ERIC Number: ED489044
Record Type: Non-Journal
Publication Date: 2004-Aug
Reference Count: 0
Balancing Change and Tradition in Global Education Reform
Rotberg, Iris C., Ed.
Rowman & Littlefield Education
In Balancing Change and Tradition in Global Education Reform, Rotberg brings together examples of current education reforms in sixteen countries, written by "insiders". This book goes beyond myths and stereotypes and describes the difficult trade-offs countries make as they attempt to implement reforms in the context of societal and global change. In some countries, reforms are a response to major political or economic shifts; in others, they are motivated by large upsurges in immigration and increased student diversity. Irrespective of the reasons for education reform, all countries face decisions about resource allocation, equality of educational opportunity across diverse populations, access to higher education, student testing and tracking, teacher accountability, school choice, and innovation. The essays in this volume reveal: (1) the policy choices about the school reforms made by countries throughout the world; (2) the consequences associated with these choices; and (3) the role that societal values, historical antecedents, and political structures play in facilitating or constraining reform. Balancing Change and Tradition in Global Education Reform is an invaluable resource for policymakers, faculty, students, and anyone interested in how decisions made about the education system ultimately affect the quality of education, educational access, and social justice. The book presents a Foreword (Mary Hatwood Futrell); and Preface (Iris C. Rotberg), then is divided into three parts. Part I, Dramatic Political/ Economic Change, contains the following chapters and authors: (1) China: Turning the Bad Master into a Good Servant (Kai-ming Cheng); (2) Russia: Struggling with the Aftermath (Mary Canning, Stephen T. Kerr); (3) South Africa: Overcoming Past Injustice (Luis Crouch); (4) Chile: Vouchers and Beyond (Robert W. McMeekin); and (5) Germany: After Reunification (Barbara M. Kehm). Part II, Letting Go, offers the next 5 chapters: (6) France: Diverse Populations, Centralized Administration (Gerard Bonnet); (7) Turkey: Innovation and Tradition (Hasan Simsek, Ali Yildirim); (8) Sweden: A Welfare State in Transition (Eva Forsberg, Ulf P. Lundgren); (9) Israel: From Egalitarianism to Competition (Adam Nir, Dan Inbar); and (10) Japan: Encouraging Individualism, Maintaining Community Values (Ryo Watanabe); and Part III, Transitions, provides the final chapters: (11) Singapore: Schools in the Service of Society (Batia P. Horsky, Phyllis Ghim-Lian Chew); (12) Canada: A Multicultural Policy (Ratna Ghosh); (13) New Zealand: Empowering Teachers and Children (Terry J. Crooks); (14) England: New Governments, New Policies (Alison Wolf); (15) Australia: The Challenges of Poverty, Pedagogy and Pathways (Allan Luke); and (16) United States: America's Orgy of Reform (Peter Schrag). The book ends with: Concluding Thoughts: On Change, Tradition, and Choices (Iris C. Rotberg); the Index; and About the Contributors.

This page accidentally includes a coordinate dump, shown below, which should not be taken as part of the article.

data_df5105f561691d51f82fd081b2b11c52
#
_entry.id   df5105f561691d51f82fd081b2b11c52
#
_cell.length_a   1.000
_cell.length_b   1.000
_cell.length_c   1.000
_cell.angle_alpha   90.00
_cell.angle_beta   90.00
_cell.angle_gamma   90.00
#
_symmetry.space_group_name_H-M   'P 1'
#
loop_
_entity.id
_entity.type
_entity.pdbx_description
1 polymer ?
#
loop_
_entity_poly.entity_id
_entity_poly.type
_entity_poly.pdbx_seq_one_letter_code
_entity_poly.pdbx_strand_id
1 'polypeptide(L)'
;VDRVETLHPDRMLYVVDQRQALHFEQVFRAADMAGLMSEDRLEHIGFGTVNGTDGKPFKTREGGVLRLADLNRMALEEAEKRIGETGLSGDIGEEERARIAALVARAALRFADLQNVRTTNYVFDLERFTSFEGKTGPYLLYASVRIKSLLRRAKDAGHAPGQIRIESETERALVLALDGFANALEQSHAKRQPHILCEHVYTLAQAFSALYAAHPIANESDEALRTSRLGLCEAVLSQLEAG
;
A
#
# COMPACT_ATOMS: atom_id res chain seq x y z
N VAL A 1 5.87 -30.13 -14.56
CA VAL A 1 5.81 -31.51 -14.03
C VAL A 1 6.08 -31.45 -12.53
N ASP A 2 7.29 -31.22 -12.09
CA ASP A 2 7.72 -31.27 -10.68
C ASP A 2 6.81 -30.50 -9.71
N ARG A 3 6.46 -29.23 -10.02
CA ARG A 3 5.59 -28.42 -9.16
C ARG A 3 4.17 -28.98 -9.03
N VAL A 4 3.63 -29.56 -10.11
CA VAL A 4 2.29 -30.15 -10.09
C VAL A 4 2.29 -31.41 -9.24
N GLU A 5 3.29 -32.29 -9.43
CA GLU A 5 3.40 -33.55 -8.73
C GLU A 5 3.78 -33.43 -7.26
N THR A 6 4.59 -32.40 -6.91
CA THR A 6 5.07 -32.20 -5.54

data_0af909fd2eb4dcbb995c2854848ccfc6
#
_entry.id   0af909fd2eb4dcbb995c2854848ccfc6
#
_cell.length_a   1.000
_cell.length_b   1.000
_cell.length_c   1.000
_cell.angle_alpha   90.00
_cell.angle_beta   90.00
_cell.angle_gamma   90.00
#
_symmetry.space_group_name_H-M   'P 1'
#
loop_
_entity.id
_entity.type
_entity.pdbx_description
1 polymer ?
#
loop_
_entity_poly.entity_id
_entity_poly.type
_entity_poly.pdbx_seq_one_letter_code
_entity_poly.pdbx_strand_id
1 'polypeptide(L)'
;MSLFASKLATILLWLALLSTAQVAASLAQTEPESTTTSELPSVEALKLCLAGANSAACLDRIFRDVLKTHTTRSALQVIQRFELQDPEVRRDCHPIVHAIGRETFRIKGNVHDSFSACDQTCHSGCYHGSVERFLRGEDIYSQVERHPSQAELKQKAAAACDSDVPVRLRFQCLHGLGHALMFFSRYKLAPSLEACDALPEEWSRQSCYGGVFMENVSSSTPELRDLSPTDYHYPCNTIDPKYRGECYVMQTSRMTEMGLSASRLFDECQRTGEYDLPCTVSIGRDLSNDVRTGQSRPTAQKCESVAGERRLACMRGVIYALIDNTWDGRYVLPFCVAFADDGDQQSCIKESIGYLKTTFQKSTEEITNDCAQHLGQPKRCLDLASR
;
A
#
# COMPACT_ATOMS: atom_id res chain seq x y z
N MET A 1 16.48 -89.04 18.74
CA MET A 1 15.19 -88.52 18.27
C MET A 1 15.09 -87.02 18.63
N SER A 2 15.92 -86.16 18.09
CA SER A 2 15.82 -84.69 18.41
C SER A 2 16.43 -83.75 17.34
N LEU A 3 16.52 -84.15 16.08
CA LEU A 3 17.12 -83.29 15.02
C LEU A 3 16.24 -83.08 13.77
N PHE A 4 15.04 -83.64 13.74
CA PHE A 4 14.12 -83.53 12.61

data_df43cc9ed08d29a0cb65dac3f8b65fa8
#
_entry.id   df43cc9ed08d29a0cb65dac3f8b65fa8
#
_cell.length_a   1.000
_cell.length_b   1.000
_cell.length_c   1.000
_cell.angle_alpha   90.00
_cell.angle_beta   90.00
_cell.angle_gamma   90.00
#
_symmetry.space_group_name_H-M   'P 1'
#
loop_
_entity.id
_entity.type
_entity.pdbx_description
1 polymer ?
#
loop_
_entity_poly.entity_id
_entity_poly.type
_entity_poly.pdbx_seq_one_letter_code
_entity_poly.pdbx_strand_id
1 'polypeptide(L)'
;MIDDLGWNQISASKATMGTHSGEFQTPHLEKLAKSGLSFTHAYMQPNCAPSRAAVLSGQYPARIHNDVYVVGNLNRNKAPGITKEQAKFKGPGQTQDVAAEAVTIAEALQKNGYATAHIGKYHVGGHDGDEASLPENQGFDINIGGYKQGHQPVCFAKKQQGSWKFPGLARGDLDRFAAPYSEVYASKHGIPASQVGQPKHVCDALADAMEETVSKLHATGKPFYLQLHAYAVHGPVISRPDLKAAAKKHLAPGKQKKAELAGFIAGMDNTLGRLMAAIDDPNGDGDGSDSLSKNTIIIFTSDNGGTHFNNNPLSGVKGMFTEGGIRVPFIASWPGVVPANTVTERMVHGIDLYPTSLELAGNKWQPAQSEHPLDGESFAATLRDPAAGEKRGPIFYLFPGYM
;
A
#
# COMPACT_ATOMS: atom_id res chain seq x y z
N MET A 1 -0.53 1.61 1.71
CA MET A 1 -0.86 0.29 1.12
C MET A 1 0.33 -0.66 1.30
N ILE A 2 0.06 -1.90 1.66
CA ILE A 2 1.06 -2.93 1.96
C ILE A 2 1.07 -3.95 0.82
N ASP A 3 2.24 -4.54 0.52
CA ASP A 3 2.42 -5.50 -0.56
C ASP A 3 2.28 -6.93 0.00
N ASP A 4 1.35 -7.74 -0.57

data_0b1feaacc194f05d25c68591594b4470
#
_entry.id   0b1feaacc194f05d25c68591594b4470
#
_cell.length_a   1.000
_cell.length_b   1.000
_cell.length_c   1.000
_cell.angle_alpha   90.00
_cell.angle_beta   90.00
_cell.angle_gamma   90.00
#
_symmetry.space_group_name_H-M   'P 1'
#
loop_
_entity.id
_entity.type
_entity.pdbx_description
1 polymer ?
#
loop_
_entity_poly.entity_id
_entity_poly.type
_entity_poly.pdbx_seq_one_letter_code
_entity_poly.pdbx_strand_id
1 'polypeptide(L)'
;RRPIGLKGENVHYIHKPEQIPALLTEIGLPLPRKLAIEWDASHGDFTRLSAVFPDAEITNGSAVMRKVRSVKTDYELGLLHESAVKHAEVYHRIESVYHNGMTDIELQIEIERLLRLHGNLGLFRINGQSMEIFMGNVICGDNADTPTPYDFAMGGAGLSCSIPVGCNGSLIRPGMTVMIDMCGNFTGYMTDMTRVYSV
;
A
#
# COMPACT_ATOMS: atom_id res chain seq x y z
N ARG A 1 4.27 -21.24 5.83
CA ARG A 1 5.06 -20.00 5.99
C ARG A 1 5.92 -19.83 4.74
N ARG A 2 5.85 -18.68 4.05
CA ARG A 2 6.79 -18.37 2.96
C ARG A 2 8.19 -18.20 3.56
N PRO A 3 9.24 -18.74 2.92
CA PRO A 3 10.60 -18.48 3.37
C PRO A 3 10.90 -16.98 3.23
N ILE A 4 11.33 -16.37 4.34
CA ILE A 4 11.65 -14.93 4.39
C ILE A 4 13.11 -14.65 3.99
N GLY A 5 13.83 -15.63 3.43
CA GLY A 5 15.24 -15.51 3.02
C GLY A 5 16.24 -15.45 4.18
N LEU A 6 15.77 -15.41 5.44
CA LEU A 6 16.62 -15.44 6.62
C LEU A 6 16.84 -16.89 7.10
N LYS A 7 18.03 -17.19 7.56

Descriptors: Foreign Countries, Access to Education, Values, Student Diversity, Economic Change, Educational Change, Educational Policy, School Choice, Poverty, Educational Administration, Global Education
Rowman & Littlefield Publishing Group, 4501 Forbes Blvd., Suite 200, Lanham, MD 20706. Tel: 800-462-6420 (Toll Free).
Publication Type: Books; Collected Works - General
Education Level: N/A
Audience: Students; Teachers; Policymakers
Authoring Institution: N/A